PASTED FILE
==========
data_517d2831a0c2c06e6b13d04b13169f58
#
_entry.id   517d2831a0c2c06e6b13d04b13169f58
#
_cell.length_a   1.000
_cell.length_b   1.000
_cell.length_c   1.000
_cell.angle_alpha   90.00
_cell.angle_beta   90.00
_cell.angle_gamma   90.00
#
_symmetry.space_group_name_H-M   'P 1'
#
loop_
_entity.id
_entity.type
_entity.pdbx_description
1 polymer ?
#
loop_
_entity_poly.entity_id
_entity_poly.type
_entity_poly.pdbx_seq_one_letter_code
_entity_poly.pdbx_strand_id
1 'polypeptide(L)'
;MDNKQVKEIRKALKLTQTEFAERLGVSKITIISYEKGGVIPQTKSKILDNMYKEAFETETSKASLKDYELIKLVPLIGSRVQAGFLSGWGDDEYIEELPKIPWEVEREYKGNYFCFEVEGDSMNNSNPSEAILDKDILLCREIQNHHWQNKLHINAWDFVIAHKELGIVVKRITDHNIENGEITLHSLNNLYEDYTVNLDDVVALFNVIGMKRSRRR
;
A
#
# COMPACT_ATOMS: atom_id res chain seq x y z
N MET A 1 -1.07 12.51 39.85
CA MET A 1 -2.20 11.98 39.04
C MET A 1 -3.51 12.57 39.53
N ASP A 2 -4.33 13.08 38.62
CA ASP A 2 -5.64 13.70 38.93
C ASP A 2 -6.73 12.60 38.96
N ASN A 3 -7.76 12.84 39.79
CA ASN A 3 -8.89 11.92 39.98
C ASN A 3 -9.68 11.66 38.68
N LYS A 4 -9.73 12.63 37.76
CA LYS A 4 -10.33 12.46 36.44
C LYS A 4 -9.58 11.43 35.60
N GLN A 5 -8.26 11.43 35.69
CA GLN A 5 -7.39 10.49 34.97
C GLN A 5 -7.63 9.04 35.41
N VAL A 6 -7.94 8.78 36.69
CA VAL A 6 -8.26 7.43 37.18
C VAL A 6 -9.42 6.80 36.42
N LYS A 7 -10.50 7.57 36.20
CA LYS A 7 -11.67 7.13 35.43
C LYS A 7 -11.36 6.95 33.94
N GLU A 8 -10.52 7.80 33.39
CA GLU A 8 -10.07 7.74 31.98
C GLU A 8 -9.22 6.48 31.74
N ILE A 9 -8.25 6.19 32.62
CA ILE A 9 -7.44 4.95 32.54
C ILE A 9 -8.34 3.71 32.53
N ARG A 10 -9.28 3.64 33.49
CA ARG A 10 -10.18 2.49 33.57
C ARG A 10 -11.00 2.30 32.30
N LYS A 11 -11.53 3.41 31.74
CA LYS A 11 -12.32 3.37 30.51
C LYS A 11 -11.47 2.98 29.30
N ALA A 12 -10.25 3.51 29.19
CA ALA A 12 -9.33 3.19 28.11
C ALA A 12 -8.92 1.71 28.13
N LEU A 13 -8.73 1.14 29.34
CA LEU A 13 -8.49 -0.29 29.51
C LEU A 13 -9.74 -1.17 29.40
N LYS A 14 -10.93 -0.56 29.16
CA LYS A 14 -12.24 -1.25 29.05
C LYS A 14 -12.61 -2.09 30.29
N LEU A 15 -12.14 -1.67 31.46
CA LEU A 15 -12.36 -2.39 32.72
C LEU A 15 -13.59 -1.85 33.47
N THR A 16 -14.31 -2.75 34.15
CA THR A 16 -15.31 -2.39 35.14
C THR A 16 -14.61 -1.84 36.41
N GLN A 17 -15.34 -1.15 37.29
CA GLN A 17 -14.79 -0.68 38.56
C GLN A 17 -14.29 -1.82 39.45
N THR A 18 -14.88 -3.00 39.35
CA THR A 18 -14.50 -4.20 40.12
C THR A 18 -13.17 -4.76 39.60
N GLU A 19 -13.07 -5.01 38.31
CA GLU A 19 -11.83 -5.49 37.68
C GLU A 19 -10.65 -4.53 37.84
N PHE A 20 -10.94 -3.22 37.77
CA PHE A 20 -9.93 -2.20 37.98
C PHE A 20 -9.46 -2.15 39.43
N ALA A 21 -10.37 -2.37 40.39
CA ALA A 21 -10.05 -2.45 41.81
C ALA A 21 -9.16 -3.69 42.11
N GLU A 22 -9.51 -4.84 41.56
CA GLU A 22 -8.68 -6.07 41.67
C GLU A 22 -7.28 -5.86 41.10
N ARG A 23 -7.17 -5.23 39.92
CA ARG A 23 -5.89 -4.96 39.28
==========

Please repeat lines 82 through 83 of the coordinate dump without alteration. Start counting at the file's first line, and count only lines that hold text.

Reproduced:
N THR A 18 -14.88 -3.00 39.35
CA THR A 18 -14.50 -4.20 40.12